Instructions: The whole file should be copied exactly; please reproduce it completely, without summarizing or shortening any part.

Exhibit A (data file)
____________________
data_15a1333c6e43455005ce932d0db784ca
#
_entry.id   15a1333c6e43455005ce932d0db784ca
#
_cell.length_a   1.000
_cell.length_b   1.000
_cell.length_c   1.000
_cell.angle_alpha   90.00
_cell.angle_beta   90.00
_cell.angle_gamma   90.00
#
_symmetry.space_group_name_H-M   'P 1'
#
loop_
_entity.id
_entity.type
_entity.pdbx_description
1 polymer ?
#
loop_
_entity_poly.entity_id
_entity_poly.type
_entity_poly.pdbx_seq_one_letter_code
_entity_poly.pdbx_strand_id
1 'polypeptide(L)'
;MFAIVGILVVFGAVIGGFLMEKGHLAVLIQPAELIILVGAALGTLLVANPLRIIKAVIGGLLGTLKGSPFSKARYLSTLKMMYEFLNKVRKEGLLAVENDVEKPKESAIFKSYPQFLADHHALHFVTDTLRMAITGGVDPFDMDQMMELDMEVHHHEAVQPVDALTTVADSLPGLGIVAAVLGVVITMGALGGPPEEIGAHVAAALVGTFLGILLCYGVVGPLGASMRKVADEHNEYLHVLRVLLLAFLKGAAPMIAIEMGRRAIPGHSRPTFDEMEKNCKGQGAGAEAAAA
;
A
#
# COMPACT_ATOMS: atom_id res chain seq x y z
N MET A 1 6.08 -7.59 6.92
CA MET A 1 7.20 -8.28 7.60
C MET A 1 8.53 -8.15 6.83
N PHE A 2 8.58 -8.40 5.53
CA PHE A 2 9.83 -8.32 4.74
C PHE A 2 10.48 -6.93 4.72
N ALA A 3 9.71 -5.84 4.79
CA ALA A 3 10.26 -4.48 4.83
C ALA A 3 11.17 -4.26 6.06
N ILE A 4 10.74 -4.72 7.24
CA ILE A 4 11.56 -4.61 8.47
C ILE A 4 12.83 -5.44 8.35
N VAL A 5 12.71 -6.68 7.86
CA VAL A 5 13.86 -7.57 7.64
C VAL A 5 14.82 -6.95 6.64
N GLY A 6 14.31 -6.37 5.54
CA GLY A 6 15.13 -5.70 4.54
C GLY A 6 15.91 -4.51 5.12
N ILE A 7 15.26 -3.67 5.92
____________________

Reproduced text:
data_15a1333c6e43455005ce932d0db784ca
#
_entry.id   15a1333c6e43455005ce932d0db784ca
#
_cell.length_a   1.000
_cell.length_b   1.000
_cell.length_c   1.000
_cell.angle_alpha   90.00
_cell.angle_beta   90.00
_cell.angle_gamma   90.00
#
_symmetry.space_group_name_H-M   'P 1'
#
loop_
_entity.id
_entity.type
_entity.pdbx_description
1 polymer ?
#
loop_
_entity_poly.entity_id
_entity_poly.type
_entity_poly.pdbx_seq_one_letter_code
_entity_poly.pdbx_strand_id
1 'polypeptide(L)'
;MFAIVGILVVFGAVIGGFLMEKGHLAVLIQPAELIILVGAALGTLLVANPLRIIKAVIGGLLGTLKGSPFSKARYLSTLKMMYEFLNKVRKEGLLAVENDVEKPKESAIFKSYPQFLADHHALHFVTDTLRMAITGGVDPFDMDQMMELDMEVHHHEAVQPVDALTTVADSLPGLGIVAAVLGVVITMGALGGPPEEIGAHVAAALVGTFLGILLCYGVVGPLGASMRKVADEHNEYLHVLRVLLLAFLKGAAPMIAIEMGRRAIPGHSRPTFDEMEKNCKGQGAGAEAAAA
;
A
#
# COMPACT_ATOMS: atom_id res chain seq x y z
N MET A 1 6.08 -7.59 6.92
CA MET A 1 7.20 -8.28 7.60
C MET A 1 8.53 -8.15 6.83
N PHE A 2 8.58 -8.40 5.53
CA PHE A 2 9.83 -8.32 4.74
C PHE A 2 10.48 -6.93 4.72
N ALA A 3 9.71 -5.84 4.79
CA ALA A 3 10.26 -4.48 4.83
C ALA A 3 11.17 -4.26 6.06
N ILE A 4 10.74 -4.72 7.24
CA ILE A 4 11.56 -4.61 8.47
C ILE A 4 12.83 -5.44 8.35
N VAL A 5 12.71 -6.68 7.86
CA VAL A 5 13.86 -7.57 7.64
C VAL A 5 14.82 -6.95 6.64
N GLY A 6 14.31 -6.37 5.54
CA GLY A 6 15.13 -5.70 4.54
C GLY A 6 15.91 -4.51 5.12
N ILE A 7 15.26 -3.67 5.92